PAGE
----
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  • irishtimes.com - Posted: January 28, 2009 @ 12:48 pm

    State of the Nation, Gargantuan and Jargontuan.

    Harry McGee

    Last August I wrote a story that Brian Cowen was planning to deliver a state of the nation address sometime in September (see the original story here) . It was sourced impeccably, from a minister who should know these things.

    It didn’t happen. I got it in the ear from the handlers with plenty of scoffage every time it was mentioned.

    I resorted to the default excuse of the Indo’s former political editor Chris Glennon: “I was right at the time”.

    How my little heart soared on Monday evening (and my ego too – I am a journalist after all) to hear that six – yes six – TDs and Senators had urged Cowen to make a State of the Nation address about the economic situation.

    There has been concern among the troops about Cowen’s reticence and his lack of presence. For two months, every time he made a public utterance he either mumbled, or was too vague, or went into a long spiel chock-a-block with jargon. The was Cowen the Jargontuan.

    Well on Monday  he told it like it his to his Fianna Fail colleagues at the parliamentary party meeting. His fortright, direct mode of address signalled a change of tack, and perhaps, a return to form. To borrow Enda Kenny’s New Testament metaphor, the saviour had returned after wandering for 40 days in the desert.

    Has the Gargantuan returned? I personally thought that he was strong yesterday and that his impassioned (almost emotional) defence of his handling of the crisis worked. He had two audiences… those in front of him and those behind him on the backbenches of Government. The FF backwoodsmen would have been happy with the bench-thumping Tony Soprano stuff. Some of my colleagues believe that that gruffness and aggression doesn’t wash with Joe Public out there. I’m not inclined to agree. I think that’s what people expect (and want) from Cowen (though that will turn some people off). When Australia elected Paul  Keating as prime minister they knew they would get a leader with a poisonous tongue. Cowen is Biffo. That’s his image. That’s what he’s best at. Maybe I’m wrong on this but when he tries to be moderate, statesmanlike and diplomatic he bores us all to distraction. And he only offers us two choices – Jargontuan or Gargantuan – with no middle ground.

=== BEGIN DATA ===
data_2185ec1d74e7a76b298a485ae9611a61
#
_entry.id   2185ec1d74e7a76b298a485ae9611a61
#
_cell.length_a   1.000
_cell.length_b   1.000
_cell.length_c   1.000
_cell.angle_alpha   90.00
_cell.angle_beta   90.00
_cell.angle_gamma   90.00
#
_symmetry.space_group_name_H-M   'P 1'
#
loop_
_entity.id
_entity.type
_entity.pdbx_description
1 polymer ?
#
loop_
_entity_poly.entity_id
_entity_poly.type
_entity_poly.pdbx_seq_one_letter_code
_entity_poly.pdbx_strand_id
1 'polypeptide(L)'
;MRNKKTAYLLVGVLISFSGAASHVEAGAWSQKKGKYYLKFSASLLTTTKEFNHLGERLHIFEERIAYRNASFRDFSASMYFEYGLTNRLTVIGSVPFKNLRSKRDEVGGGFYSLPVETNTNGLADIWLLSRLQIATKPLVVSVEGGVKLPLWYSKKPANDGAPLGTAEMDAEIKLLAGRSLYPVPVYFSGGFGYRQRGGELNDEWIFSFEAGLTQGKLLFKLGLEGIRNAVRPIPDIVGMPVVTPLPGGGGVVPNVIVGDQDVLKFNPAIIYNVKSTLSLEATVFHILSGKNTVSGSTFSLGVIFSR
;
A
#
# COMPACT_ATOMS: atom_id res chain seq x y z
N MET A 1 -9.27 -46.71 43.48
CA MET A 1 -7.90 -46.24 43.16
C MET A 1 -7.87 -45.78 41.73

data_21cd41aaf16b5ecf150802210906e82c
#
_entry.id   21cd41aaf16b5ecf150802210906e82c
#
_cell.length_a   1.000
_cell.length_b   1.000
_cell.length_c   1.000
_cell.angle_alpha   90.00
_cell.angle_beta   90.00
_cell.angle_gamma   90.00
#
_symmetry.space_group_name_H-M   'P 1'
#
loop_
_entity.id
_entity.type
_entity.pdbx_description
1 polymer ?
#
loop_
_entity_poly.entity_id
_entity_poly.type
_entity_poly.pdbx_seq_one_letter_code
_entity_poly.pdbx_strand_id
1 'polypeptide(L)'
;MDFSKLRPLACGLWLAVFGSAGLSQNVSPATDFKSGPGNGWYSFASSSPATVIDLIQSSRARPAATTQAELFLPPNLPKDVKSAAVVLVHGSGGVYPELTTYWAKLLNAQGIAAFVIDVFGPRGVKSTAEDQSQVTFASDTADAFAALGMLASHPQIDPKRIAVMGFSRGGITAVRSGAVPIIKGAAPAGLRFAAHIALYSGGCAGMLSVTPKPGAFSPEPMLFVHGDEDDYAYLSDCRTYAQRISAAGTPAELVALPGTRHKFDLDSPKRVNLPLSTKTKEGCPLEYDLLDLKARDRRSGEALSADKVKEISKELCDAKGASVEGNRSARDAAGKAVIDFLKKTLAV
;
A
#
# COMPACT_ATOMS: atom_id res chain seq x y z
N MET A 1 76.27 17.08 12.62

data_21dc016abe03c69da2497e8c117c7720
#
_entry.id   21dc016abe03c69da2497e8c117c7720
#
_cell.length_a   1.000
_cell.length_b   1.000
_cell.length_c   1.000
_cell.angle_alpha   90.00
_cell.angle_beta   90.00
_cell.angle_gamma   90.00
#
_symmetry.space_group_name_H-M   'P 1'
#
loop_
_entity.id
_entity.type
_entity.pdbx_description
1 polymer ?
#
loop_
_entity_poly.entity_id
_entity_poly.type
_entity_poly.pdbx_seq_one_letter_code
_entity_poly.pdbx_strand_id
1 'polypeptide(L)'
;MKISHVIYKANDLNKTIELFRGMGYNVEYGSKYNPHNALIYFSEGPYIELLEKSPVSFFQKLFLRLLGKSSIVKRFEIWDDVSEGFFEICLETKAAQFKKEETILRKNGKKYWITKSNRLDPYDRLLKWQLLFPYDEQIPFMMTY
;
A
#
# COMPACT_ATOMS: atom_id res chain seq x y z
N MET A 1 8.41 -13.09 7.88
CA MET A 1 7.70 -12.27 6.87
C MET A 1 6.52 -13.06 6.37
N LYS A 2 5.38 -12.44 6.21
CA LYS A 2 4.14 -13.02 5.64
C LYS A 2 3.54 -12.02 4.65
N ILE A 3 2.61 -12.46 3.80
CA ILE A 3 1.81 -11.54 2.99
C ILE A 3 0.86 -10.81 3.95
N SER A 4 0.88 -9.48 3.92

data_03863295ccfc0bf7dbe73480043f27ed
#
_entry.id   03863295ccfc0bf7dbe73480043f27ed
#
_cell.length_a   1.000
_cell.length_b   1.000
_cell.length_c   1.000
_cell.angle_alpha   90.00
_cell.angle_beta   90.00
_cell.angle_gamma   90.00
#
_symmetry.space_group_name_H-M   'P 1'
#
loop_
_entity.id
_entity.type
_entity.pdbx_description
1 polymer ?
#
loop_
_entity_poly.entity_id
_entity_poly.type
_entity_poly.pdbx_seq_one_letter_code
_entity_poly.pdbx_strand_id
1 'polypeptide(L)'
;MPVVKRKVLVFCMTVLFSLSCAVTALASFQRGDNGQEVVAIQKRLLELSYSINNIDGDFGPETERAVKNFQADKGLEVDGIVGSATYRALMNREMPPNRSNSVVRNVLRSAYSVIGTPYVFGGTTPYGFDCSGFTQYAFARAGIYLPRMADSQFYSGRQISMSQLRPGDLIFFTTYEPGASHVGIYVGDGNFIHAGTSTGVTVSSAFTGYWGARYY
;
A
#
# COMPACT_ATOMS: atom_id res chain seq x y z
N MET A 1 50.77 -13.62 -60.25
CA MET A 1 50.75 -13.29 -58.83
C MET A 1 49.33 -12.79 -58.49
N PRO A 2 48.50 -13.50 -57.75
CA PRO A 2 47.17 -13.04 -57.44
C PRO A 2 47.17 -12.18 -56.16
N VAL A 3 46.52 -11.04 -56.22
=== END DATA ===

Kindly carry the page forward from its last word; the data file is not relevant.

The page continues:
Of course, he’s taken a massive gamble by cleaving to the social partnership model. If the talks unravel this weekend or if there’s any signs of a fudge or of backsliding, he will quickly find himself back in the wilderness roaring to no one in particular.

    • Harry says:

      An addendum nó focal scoir. After a whole month, they have agreed to talk about €2 billion in cuts. But when you look at the wider picture, they need to find a total of €17 billion in cuts over the next five years to bring borrowing back to below 3 per cent of the General Government Deficit. Phew. It’s painful even to think about it.

    • Harry says:

      And a correction: My much more ancient colleague and fellow IT blogger Deaglán de Bréadún points out that what Chris Glennon used to say was:
      “It was true when I wrote it.”

    • steve white says:

      I’m sorry, Cowen does have to answer questions and tell us what he intends to do and why, leaser’s questions is there to answer the people not the opposition parties.

    • Harry says:

      True, Steve. That blog post tapered off a little at the end. I do think that Cowen should make a SOTN speech. Maybe he’s put off by memories of Haughey but he, that was 29 years ago. He needs to… Get over it!

    • Dan Sullivan says:

      Harry, I wonder if one of the things holding Cowen back is that FG would demand (and I’m almost sure would be legally entitled to) equal time to present their own views. FG would be free to chose their format and might well decide to present a team of people ready to tackle the problem instead of matching Enda head to head with Brian. The last thing Cowen wants right now is to give prime-time exposure to FG to allow them to say, we’re aware of what the problems are, we warned of the dangers of them years ago but the Government chose not to listen, and here’s that nice Richard Bruton, who most of you out there all reckon knows what he’s talking about, to remind you that if only FG were in office and he in finance we’d all feel a good bit more confident that we were going to come out of this reasonably intact.

      And then Labour and everyone else would look for a few minutes too.


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